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Jörgen Hellman

Professor

School of Global
Studies
Telephone
Fax
+46 31-786 46 07
Visiting address
Konstepidemins väg 2
41314 Göteborg
Room number
C507
Postal address
Box 700
40530 Göteborg

About Jörgen Hellman

  • Professor 2018
  • Associated Professor 2009
  • Ph.D Social Anthropology 1999

My research projects have mainly taken their geographical starting point in West Java and Indonesia, but the issues have spanned areas such as cultural heritage and ritual symbolism to issues of climate change, flooding, religion and politics.

However, more recently I have changed the field area to Gothenburg and the project that currently occupies most of my time is Practicing integration. The project is conducted together with Professor Lisa Åkesson and Doctoral Student Signe Askersjö. Diversity for many is already a natural part of everyday life. The project therefore assumes that migration and mobility are the “new normal” in Sweden and the aim is to explore how similarities and differences are practiced in this new everyday diversity. A starting point for the project is that integration does not necessarily pose a problem, instead, integration is understood as a constant process that the entire population is part of. By studying how identities are negotiated, the project investigates how different social and identity-creating categories are made important in meetings between people. The project studies how diversity is experienced and practiced through fieldwork at a number of workplaces in Gothenburg. See our website for more details https://www.gu.se/forskning/epi-att-praktisera-integration .

Between 1995 and 2020, five separately funded research projects have been carried out. The first, funded by SIDA/SAREC, resulted in the thesis Longser Antar Pulau: Indonesian Cultural Politics and the Revitalisation of Traditional Theatre. A study of Indonesian cultural policy that addresses issues of national and ethnic identity and strategies for critical reflection among young people at a drama college in Bandung. A project entitled "Ritual Fasting on Java, Indonesia: Politics of Control and Empowerment" was then funded by HSFR. This work was based on the importance people in Java attach to fasting in order to achieve different forms of, often very worldly, results. Fasting is widely used to transform one's own body into a tool of power, energy and power, and a kind of power struggle for control of this "tool" is constantly going on between individuals and various collectives (social, political and religious). This was followed by a project entitled "Religious pilgrimages on West Java: balancing on the threshold between politics and the divine", funded by the Swedish Research Council. Pilgrimage is used both for personal and religious development, but above all as a form of tool to be able to influence one's own socio-economic position. The questions that the project was approaching are how power in various forms is transformed and mediated during and after these pilgrimages. As a final part of the series of research in the field of traditions, religion and politics in Indonesia, the project Islam and Local Traditions in a strained relationship was conducted where the role of ancestors in the creation of Indonesia's political future was explored. Ancestors have in various ways always been an important part of the political landscape in Indonesia and the project investigated how and in what way these are used by people to understand and interpret today's political situation. During previous fieldwork in the area, I attended several ritual séances where the media became obsessed with ancestral spirits and then talked to them about both personal and societal problems. These occasions were characterized by both respect and a great everydayness and I was struck by the familiarity that surrounded the meetings. This type of encounter with ancestors then provided a starting point for understanding how traditions were transformed into political movements. Interviews were conducted with both ancestors and mediums that convey their voices and those who participated in these séances. The interviews were used as material to understand how people interpret, approach and understand the political changes that Indonesia underwent and, above all, how they used the voices of their ancestors to help relate to different future scenarios.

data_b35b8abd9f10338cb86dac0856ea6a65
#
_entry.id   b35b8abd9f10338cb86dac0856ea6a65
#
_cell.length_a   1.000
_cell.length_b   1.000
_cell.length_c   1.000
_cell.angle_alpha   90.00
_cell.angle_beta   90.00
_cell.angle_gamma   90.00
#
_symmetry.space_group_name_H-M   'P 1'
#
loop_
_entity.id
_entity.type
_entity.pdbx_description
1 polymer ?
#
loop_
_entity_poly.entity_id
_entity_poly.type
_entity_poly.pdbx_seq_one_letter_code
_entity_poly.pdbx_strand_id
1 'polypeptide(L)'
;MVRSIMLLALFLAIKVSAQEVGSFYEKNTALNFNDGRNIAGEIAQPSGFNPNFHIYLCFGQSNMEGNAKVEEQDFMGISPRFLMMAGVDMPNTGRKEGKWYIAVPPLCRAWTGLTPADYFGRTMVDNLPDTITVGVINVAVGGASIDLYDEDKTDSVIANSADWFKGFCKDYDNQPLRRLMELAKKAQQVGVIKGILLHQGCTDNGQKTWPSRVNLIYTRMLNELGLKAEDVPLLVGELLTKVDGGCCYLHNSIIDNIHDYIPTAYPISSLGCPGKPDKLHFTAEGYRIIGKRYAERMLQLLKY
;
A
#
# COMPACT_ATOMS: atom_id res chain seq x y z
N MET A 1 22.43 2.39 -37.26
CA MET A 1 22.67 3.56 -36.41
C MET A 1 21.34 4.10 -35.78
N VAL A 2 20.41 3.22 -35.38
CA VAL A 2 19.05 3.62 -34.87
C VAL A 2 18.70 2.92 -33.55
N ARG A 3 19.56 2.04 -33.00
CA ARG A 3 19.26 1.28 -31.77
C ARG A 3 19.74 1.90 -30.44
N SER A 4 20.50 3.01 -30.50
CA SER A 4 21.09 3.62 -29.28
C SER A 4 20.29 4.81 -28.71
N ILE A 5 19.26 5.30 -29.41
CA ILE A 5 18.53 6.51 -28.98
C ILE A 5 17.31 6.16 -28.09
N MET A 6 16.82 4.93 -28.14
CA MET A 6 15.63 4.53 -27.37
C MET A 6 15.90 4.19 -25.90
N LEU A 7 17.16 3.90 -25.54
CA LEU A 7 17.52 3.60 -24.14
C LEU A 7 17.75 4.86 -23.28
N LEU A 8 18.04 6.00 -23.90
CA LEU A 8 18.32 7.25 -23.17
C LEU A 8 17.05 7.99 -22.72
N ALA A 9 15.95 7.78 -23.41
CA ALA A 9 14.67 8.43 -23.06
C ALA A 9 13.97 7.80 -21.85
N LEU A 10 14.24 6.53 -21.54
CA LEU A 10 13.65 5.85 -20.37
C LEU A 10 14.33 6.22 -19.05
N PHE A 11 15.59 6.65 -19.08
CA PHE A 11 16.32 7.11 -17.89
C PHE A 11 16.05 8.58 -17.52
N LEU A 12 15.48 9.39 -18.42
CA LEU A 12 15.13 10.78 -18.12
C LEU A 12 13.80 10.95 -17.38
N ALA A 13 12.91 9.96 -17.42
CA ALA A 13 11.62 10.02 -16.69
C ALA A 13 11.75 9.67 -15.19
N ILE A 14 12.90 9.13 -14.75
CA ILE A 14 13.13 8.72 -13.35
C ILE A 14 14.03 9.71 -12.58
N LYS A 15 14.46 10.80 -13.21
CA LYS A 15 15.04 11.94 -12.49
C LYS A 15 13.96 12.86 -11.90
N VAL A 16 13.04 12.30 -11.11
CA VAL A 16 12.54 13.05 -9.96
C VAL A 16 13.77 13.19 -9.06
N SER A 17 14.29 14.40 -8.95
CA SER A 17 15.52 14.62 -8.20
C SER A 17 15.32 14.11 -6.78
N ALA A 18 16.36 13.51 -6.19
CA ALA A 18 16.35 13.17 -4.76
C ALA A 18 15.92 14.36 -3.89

A fifth project was aimed at climate, environment and risk management, Dealing with recurring crises: Civil society organization during floods in Jakarta, which was funded by the Swedish Research Council. The project was interdisciplinary and conducted in collaboration with Dr. Marie Thynell from Peace and Development Research. The study focused structural conditions for the city's vulnerable inhabitants as well as the quantitative and qualitative efforts made to survive and counteract the consequences of recurring floods. Indonesian civil society is very active in preventing and minimising the consequences of floods and an important part of the project was to examine how they organise themselves to deal with these challenges.

Common to all projects is an interest in power and dominance relationships where the state, individual and public space meet.

Teaching: teaches and supervises regularly in Social Anthropology and Global Studies at undergraduate, advanced and postgraduate level.